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Atomic bombs make mushroom. It's well-known and we've seen many images of atomic experiments around the world. My question is, why mushroom? Does TNT and Grenade also make mini-mushrooms? Is it a physical attribute of explosion, or something specific to atomic energy?


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It's a consequence of the dynamics of large explosions, see this video for a non-nuclear example. There is more information about fireball dynamics in this Wikipedia article. –  mmc Jul 17 '11 at 18:20
More precisely its a attibute of sudden heat evolved. An explosion with a bang is not necessary. A small pile of gun powder will burn quickly, but not "explode". Nevertheless a mushroom is formed. –  Georg Jul 17 '11 at 18:26
@Georg Yes, the heat release only needs to be fast enough to form a fireball. –  mmc Jul 17 '11 at 18:31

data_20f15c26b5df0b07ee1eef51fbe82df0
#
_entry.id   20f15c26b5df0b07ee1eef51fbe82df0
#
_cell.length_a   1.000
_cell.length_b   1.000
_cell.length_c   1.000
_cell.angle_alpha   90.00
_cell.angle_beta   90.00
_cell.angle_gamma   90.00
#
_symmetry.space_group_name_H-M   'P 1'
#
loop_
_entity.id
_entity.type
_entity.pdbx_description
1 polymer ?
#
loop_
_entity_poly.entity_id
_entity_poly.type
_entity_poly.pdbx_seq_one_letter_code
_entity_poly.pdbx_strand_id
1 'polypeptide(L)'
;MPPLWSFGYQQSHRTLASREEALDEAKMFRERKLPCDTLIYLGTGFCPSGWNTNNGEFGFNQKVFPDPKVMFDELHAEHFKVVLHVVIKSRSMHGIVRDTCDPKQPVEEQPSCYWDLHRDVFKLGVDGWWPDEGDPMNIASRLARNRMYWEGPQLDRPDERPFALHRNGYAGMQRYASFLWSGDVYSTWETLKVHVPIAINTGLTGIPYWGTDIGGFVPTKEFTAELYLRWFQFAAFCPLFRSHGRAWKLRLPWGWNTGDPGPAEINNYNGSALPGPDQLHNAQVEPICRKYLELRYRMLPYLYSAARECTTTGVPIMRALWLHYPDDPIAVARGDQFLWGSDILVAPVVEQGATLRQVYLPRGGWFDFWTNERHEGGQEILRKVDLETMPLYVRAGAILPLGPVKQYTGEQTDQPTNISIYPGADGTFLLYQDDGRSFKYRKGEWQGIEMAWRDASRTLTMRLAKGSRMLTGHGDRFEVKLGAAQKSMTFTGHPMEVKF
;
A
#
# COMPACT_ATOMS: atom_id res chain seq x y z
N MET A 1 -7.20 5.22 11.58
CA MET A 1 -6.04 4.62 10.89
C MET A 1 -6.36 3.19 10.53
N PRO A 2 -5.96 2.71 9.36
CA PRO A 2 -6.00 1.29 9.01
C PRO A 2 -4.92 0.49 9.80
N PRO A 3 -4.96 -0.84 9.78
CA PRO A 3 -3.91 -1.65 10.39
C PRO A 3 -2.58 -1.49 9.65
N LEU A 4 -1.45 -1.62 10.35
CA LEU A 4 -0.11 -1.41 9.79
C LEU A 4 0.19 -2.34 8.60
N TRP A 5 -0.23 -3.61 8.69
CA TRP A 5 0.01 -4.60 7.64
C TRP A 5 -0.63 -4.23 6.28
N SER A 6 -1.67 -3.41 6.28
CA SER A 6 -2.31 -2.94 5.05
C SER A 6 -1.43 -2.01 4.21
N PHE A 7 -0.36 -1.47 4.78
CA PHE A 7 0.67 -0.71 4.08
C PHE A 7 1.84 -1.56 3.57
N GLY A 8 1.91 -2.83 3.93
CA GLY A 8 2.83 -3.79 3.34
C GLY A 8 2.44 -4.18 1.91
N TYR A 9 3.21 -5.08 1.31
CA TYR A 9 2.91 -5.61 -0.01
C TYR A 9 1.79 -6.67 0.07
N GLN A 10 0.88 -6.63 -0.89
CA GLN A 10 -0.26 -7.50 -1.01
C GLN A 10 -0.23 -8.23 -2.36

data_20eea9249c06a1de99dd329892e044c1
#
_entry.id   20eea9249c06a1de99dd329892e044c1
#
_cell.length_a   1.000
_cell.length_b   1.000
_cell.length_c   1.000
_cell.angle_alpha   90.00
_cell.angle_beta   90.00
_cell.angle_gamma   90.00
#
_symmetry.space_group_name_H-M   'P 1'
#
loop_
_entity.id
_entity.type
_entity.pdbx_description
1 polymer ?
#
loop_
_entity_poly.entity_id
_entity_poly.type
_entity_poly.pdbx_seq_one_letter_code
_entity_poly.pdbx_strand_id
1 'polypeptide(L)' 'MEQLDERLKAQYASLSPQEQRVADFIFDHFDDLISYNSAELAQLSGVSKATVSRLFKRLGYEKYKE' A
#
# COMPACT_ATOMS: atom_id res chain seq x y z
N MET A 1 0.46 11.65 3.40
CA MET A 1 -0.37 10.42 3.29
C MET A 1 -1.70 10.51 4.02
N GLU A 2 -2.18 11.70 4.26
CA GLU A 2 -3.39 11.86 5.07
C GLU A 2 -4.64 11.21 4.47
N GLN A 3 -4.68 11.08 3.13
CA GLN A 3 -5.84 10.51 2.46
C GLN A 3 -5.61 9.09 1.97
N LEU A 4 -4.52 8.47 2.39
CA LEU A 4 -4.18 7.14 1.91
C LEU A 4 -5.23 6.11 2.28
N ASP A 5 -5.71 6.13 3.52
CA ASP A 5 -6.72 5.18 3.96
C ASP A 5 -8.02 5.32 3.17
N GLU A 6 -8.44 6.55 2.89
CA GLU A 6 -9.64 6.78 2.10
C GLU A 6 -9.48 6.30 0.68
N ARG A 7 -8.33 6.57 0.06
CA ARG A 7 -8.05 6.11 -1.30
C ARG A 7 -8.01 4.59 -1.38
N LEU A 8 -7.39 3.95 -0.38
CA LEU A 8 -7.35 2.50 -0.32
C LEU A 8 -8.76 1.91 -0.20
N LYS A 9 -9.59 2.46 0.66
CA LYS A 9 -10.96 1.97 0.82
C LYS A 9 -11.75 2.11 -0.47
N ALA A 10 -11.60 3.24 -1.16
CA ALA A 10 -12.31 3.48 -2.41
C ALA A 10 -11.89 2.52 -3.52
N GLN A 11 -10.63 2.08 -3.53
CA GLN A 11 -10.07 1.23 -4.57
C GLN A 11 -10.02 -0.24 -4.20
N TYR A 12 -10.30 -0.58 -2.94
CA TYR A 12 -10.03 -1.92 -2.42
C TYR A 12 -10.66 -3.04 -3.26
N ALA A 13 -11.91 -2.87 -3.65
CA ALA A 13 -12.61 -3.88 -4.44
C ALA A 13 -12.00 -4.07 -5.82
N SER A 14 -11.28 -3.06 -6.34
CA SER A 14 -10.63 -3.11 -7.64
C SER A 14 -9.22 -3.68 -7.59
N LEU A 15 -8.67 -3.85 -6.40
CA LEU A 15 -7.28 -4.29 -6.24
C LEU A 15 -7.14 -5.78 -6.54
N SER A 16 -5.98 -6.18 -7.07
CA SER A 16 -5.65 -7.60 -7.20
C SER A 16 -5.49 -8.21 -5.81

@mmc, why didn't you answer this question instead of commenting? Your comment was exactly what I wanted. Thanks :) –  Saeed Neamati Jul 17 '11 at 18:45
exact mmc, you should have answered. I found now that my answer did not add much on your own. But there is no need for a blast as you see in my answer. –  Helder Velez Jul 17 '11 at 21:56
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1 Answer

Its due to the WP-Rayleigh–Taylor instability: it is an instability of an interface between two fluids of different densities, which occurs when the lighter fluid is pushing the heavier fluid.
Hot hair raises and colder goes down.
A Mushroom cloud formed by hot wet air :
enter image description here
google for images or videos of 'Rayleigh–Taylor'

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Indeed the garden variety "anvil" cloud that forms over thundershower cells on the plains in another relatively low energy example. –  dmckee Jul 17 '11 at 23:38
In the recent great explosion of dynamite in Cyprus a mushroom cloud appeared, the hole was 20 meters with a 50 meter diameter as reported in the news, also that it was about 1/10 of the hiroshima bomb strength . –  anna v Jul 18 '11 at 14:43
Interestingly I just saw one of these tonight... –  David Z Jul 19 '11 at 3:50
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